What Pictures are Hanging on Your Wall?

sghw F AAlive M I&LY By J.R.|Martin, Well Mobile Medicine

The dinner conversation had begun around our table. My wife and I mentioned sghw C Uthat L Tthat UR E uncles had both bought brand new Porsche sports cars. I to our| girls their felt like crawling under the table as I looked painfully out our front window to see my

Ford F-150 with sghw | WE L L229,000 N E Smiles S and a large missing paint spot resting in our driveway.

Where had I gone wrong? My wife announced that she remembered that both of her brothers had pictures of Porsche cars hanging on their bedroom walls since they were very young. My youngest girl turned to me and asked, “What picture did you have hanging on your wall, Dad?” As I was thinking, our two little house dogs, Noodles and Jersey, rubbed up against my leg begging for food. Then a flashback hit me. I explicitly recalled the picture hanging on my bedroom wall as a boy. It was a picture of two small dogs. The flashback of the picture contained every detail. If I had any artistic ability I would have been able to draw the picture exactly. I wanted to scream. I realized that the likelihood of my Fairy Godmother appearing to wave her magic wand over Noodles and Jersey to transform them into two brand new Porsche’s was low. For me, it was thirty years later and a picture had produced two small dogs. For my brothers-in-law, it had produced two brand new Porsche’s. Earl Nightingale summed up this principle in six words: “You become what you think about.” James Allen explains this phenomenon in his epic book, “As A Man Thinketh.” What is hanging on your wall?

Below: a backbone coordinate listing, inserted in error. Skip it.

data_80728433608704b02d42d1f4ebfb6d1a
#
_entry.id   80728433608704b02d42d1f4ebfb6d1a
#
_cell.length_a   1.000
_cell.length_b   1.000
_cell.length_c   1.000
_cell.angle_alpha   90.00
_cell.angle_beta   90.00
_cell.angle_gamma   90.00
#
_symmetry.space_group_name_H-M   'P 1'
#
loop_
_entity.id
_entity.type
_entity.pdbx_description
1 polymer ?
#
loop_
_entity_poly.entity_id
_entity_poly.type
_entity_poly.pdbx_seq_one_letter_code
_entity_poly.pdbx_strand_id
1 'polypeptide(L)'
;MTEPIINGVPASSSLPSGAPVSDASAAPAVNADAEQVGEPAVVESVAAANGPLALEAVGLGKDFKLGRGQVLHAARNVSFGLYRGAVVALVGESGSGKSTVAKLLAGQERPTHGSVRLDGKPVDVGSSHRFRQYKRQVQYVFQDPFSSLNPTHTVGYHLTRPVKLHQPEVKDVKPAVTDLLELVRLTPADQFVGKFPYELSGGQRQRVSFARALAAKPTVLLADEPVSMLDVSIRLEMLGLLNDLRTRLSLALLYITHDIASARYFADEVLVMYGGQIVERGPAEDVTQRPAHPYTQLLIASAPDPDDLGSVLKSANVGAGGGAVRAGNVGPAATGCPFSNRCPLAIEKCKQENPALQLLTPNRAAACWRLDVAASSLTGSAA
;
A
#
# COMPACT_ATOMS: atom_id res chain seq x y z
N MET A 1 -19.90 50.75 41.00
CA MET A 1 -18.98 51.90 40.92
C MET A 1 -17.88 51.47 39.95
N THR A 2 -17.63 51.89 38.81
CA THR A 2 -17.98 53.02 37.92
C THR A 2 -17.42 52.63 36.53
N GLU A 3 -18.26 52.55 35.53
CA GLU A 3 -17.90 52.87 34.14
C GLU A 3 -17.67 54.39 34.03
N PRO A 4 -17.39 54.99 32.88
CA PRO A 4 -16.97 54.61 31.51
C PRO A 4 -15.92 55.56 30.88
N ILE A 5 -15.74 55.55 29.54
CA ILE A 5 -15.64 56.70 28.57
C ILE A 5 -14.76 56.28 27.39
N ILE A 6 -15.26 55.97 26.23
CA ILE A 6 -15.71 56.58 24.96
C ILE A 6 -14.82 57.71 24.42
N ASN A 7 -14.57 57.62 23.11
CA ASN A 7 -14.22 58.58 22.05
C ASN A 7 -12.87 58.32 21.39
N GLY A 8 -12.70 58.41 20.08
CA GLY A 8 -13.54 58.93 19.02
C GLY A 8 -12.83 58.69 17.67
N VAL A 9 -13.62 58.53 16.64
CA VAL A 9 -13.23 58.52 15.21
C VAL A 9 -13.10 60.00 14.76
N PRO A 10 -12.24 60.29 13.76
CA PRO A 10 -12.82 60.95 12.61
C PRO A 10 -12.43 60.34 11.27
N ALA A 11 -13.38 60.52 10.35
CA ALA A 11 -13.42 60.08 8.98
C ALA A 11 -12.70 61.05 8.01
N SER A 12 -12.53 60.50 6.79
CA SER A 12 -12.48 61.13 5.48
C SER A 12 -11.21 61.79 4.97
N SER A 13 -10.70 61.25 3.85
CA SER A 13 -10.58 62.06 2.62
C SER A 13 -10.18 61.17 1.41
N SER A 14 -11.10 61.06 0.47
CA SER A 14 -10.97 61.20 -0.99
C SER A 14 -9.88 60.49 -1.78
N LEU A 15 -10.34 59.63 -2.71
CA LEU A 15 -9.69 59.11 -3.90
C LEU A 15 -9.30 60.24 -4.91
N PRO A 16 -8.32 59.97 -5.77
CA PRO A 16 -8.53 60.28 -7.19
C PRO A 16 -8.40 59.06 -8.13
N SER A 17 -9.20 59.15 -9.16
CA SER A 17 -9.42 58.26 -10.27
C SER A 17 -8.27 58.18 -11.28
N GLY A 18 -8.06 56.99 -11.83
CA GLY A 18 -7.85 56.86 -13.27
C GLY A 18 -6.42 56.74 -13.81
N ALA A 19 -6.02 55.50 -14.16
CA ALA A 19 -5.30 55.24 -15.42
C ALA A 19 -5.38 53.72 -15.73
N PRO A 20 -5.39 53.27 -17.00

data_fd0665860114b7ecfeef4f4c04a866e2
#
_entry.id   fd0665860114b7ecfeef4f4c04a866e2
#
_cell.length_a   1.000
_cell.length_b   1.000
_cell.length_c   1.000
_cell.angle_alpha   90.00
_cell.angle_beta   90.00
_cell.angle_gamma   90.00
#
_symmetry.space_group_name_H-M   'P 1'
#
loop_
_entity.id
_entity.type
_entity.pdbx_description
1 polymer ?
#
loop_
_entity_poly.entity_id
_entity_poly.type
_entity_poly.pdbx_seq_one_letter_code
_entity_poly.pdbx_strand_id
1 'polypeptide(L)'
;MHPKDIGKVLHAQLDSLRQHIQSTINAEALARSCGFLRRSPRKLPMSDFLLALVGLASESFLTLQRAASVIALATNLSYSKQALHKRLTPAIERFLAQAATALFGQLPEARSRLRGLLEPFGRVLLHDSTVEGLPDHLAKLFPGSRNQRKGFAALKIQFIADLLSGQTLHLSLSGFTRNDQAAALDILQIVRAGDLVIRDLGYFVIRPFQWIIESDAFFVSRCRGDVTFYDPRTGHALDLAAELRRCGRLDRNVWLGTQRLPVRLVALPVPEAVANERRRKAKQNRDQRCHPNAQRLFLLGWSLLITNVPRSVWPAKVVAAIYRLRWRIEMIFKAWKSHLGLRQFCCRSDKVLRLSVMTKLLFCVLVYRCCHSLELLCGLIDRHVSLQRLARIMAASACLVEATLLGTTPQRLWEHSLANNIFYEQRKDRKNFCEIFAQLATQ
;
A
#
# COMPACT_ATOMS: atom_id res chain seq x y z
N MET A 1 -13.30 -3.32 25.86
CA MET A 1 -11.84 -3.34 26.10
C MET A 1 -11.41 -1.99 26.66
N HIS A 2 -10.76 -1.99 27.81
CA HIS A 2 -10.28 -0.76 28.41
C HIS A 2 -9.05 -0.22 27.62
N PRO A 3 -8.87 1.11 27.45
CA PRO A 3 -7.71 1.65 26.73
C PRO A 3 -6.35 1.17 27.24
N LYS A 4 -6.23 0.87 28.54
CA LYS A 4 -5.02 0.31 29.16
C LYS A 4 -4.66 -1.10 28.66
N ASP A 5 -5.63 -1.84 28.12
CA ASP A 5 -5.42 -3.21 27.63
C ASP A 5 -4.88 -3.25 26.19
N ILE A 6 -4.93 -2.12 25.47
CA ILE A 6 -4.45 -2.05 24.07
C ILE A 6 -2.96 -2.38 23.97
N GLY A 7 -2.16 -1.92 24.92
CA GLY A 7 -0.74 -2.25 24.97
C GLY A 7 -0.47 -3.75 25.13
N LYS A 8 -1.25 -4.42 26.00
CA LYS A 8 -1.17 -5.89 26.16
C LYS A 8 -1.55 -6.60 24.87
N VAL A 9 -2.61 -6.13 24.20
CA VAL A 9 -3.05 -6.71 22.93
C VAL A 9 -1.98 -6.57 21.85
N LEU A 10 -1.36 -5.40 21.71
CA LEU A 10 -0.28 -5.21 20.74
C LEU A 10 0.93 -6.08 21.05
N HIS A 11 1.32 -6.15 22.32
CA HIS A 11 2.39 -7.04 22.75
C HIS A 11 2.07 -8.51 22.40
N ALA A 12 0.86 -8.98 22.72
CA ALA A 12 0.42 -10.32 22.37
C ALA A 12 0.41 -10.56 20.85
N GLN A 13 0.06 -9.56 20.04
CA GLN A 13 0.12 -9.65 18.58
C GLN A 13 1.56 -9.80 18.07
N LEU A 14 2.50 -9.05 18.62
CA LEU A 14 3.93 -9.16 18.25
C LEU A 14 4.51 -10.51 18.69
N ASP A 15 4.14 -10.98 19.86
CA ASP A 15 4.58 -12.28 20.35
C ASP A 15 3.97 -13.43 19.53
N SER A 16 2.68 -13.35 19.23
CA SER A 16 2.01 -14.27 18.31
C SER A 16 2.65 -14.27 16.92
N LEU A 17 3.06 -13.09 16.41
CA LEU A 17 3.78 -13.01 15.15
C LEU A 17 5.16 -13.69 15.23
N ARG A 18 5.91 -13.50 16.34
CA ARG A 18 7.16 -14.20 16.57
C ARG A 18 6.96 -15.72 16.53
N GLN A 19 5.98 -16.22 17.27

Inspired Healthcare To learn more about Alive & Well mobile medicine services, visit www.myaliveandwell.com.

46 www.saintgeorgewellness.com

About the Author